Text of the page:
Liz Pick, Communications and Reporting Specialist pictured in the UN Women Office Cox’s Bazar Bangladesh, 2023.
01 Sep 2023
Communicating gender equity in times of crisis

Close to half a million women and girls are living in the Rohingya refugee camps in Cox’s Bazar, Bangladesh after escaping violence in their home country of Myanmar.

Australia Assists deployee Liz, is a Communications and Reporting Specialist with UN Women, helping communicate their work on gender equality for women and girls in the Rohingya refugee camps and host communities of Cox’s Bazar, Bangladesh.

Australia Assists, the Australian Government’s humanitarian deployment program, has been part of the humanitarian response in Cox’s Bazar, Bangladesh, since 2017. Support from the Australian Government is warmly welcomed through the continued deployment of technical experts in the refugee camps, sub-offices and host communities.

The importance of paying attention to gender in crisis

It is globally recognised that humanitarian crises disproportionately impact women and girls. The Australian Government has committed to take action toward achieving gender equality by adopting the Convention on the Elimination of All Forms of Discrimination against Women (CEDAW).

Under the Australia Assists Gender Equality Strategy, it is acknowledged that greater gender equality also contributes to stability and peace.

UN Women estimate that the majority of the almost 500,000 Rohingya women and girls living in Cox’s Bazar refugee camps have either witnessed or are survivors of gender-based violence.

“UN Women is working to change gender norms in both host community and the camps-ultimately this will give women greater access to services information and livelihood options so they can make decisions about their own futures” says Liz.

As part of her deployment, Liz has produced human interest stories, videos, show projects and social media posts. She is also responsible for leading the coordination of International Women’s Day communications for the whole of Cox’s Bazar.

“I’m really proud of some of the campaign work I have been able to do – my local colleagues are the subject matter experts on the programmatic work, and I have learned so much from them about how to work with local people and the Bangladeshi Government and other key stakeholders. The collaboration has been key to being a highly productive team.”

A major annual campaign for UN Women is the 16 days of activism. This year Liz and the team worked together to produce a video in Bangala language with subtitles urging everyone in Cox’s Bazar, Bangladesh, to speak up and end violence against women.

Community led advocacy and change

Some existing social beliefs and habits within the community have been recognised as contributing to gender inequality in Cox’s Bazar in camps and host communities.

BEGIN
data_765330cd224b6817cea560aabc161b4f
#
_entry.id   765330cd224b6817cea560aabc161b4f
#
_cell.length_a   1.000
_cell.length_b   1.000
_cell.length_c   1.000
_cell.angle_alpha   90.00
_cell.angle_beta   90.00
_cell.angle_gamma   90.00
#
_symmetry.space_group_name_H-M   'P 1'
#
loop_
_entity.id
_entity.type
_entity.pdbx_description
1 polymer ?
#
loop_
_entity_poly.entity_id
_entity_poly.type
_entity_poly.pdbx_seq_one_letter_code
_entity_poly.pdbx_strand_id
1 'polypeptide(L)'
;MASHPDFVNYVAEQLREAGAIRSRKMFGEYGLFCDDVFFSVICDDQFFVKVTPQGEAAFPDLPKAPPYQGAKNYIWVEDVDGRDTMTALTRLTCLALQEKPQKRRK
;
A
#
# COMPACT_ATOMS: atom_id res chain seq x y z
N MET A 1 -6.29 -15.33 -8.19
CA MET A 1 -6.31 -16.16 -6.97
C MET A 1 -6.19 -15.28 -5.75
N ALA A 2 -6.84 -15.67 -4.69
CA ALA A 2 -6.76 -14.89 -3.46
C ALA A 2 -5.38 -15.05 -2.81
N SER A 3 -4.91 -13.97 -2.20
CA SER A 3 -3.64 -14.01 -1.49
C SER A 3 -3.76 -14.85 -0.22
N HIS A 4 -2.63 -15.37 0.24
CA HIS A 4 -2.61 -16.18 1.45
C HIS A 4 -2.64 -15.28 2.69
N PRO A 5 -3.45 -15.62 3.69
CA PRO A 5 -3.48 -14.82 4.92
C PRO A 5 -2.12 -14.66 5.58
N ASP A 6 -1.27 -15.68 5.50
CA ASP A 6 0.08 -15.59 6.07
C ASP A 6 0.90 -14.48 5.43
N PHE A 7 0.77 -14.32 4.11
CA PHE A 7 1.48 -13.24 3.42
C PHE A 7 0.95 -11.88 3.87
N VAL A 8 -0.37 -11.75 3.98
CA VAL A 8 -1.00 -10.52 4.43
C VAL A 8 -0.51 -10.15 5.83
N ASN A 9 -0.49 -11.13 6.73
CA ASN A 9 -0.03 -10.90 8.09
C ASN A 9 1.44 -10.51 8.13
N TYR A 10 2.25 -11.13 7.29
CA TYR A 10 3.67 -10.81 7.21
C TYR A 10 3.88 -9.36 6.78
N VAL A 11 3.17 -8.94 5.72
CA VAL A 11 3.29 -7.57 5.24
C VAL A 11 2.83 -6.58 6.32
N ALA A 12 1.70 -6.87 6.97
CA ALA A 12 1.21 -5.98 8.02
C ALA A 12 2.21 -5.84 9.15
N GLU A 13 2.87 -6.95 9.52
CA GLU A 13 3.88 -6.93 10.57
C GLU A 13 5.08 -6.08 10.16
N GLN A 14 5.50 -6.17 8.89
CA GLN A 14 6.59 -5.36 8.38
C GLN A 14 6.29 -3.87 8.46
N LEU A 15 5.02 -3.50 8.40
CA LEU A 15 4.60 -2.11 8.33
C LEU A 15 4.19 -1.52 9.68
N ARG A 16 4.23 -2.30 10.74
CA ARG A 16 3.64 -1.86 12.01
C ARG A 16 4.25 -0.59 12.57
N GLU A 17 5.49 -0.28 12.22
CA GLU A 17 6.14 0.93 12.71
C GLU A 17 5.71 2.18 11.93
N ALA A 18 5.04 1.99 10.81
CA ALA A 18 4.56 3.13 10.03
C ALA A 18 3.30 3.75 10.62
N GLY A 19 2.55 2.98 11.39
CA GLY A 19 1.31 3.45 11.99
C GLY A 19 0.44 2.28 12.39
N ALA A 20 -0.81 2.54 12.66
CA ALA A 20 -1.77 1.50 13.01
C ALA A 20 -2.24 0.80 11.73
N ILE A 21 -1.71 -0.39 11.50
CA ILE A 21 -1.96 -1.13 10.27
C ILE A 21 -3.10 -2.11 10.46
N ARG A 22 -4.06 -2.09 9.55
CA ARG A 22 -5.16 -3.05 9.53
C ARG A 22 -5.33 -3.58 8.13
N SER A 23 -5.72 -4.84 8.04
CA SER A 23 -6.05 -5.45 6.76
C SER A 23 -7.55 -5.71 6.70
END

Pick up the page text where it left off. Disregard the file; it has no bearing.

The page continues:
To address this and encourage change for more equitable and fair treatment of women and girls, UN Women have established five multipurpose women’s centres in the Cox’s Bazar camps and a further three in host communities. These multipurpose centres provide a space for women to gather and take part in training and knowledge sharing around livelihoods, gender-based violence and referral pathways for further support.

Young women are also encouraged to volunteer and work with UN Women spreading campaign messages to help end violence against women and urge for equal treatment.

“In the camps we have gender field officers who work closely with the camp managers on locally based campaigns and issues management, this includes working with around 60 Rohingya refugees who volunteer with us, and I made a video with them as part of the advocacy project,” explains Liz.

Changing attitudes takes time

In addition, Liz has been able to work with a number of local journalists providing training on how to create gender responsive journalism, which helps change and evolve how gender-based violence is reported and discussed by the media. Media plays a significant role in both perpetuating and challenging norms and behaviours that condone violence against women.

Liz through UN Women has provided training for police officers to ensure their responses to situations are gender appropriate.

“In the host community we have about five women and children Police Help Desks to build the relationships and access to appropriate support and a more gender supportive environment and context.”

Australia Assists deploys experts on the ground

Silija is the Head of UN Women sub office in Cox’s Bazar and explains the value and benefit of the Australia Assists program as it continues to deliver technical expertise for UN agencies working in challenging contexts.

Liz with her colleague Silija, Head of UN Women Sub Office in Cox’s Bazar, Bangladesh.

“The real value add of Australia Assists is the high-level expertise they bring to our work. HR (Human Resources) in these kinds of contexts is a significant challenge to cover,” she says.

“What I can rely on is that the Australia Assists deployees represent the UN values and principles for our work at UN Women in Cox’s Bazar in the Rohingya refugee response, which is a real value add.”

A little support for a big issue

The need to support refugees in Cox’s Bazar camps as well as the people in host communities in Bangladesh, continues as the crisis evolves and grows over time.

For Liz her deployment has been a unique experience, she says, “this has been a very humbling experience to be able to see a response like this and to see the great need that the Rohingya people are experiencing, and I am simply grateful to have been able to support a small part of it”.

Learn more about Australia Assists and the work of deployees before, during and after emergencies.